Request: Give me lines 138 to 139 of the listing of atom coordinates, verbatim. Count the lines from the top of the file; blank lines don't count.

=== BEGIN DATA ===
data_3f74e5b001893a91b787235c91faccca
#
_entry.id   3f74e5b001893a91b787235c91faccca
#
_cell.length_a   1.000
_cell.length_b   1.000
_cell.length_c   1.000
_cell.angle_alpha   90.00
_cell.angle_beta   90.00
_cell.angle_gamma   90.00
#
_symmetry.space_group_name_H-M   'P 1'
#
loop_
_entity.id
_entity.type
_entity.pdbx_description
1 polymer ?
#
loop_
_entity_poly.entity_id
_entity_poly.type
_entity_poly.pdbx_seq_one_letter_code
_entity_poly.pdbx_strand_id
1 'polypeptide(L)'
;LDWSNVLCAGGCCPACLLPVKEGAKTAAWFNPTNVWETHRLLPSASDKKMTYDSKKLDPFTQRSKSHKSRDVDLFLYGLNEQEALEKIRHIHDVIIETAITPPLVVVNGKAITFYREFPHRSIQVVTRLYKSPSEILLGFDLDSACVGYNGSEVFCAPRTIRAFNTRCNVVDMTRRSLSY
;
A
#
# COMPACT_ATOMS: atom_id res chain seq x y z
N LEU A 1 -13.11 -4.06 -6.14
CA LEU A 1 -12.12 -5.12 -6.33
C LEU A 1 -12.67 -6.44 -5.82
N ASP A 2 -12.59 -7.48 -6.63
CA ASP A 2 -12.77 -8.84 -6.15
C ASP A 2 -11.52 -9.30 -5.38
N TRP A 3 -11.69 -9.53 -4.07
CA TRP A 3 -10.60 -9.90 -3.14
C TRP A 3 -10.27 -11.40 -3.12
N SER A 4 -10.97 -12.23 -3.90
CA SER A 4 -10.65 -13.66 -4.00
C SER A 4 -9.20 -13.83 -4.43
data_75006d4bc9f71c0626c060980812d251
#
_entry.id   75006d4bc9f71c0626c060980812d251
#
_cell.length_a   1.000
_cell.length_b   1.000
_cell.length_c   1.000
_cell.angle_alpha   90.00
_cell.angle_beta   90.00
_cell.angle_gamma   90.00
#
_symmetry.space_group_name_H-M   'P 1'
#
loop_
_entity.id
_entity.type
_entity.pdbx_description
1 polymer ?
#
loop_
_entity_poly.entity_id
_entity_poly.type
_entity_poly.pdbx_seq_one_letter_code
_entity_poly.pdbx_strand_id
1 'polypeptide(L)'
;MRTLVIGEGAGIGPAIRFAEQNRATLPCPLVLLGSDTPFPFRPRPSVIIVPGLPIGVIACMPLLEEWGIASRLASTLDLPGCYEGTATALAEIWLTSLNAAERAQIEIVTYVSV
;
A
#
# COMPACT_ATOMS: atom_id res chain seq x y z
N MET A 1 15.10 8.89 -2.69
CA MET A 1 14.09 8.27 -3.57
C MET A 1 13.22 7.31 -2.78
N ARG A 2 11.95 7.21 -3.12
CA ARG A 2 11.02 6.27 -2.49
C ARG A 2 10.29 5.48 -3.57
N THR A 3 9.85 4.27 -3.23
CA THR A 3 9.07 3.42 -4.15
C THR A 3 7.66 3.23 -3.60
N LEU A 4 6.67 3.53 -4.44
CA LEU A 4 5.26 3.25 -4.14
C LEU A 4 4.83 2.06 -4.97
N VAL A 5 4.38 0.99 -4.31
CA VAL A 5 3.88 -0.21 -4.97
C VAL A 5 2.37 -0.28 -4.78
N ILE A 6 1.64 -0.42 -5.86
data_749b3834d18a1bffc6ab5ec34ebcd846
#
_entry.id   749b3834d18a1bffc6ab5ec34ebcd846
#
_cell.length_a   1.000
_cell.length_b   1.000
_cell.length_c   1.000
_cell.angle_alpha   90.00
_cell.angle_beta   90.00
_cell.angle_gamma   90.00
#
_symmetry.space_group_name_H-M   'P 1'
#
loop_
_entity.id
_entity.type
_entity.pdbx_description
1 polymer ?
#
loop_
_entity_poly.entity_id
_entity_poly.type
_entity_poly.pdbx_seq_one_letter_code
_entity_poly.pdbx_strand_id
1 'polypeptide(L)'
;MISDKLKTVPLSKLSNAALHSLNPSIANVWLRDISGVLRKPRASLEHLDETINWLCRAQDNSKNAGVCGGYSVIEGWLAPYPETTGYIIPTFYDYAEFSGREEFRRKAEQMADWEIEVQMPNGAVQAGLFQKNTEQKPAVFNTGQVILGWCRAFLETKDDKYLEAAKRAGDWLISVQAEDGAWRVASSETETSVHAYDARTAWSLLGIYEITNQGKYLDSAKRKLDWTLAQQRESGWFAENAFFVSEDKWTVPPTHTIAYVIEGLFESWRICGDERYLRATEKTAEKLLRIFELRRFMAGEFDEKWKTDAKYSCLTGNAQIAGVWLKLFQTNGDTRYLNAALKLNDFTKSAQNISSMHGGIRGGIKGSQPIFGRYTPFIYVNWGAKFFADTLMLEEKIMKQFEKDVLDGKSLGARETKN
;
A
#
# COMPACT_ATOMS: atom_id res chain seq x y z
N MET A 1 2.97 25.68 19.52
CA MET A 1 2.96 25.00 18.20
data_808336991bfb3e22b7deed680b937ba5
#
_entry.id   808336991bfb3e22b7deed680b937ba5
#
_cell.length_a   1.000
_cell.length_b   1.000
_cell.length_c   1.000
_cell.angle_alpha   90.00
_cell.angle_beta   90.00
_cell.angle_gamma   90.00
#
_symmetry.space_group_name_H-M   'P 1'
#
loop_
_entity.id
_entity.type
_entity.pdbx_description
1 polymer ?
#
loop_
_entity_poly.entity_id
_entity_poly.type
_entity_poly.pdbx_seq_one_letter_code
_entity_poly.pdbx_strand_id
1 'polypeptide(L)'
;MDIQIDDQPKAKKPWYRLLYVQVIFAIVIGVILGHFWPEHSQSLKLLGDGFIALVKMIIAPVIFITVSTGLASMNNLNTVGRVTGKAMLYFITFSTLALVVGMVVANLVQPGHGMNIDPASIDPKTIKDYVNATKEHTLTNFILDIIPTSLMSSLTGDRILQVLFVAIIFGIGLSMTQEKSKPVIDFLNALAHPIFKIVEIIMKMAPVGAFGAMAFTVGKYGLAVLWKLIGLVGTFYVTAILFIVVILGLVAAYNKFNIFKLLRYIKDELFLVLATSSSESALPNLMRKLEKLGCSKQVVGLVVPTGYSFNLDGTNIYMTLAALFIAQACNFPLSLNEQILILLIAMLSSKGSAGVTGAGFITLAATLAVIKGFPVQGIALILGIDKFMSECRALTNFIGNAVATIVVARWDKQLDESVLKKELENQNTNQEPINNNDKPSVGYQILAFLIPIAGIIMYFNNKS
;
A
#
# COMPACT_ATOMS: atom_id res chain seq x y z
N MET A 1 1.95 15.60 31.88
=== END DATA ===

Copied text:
1 polymer ?
#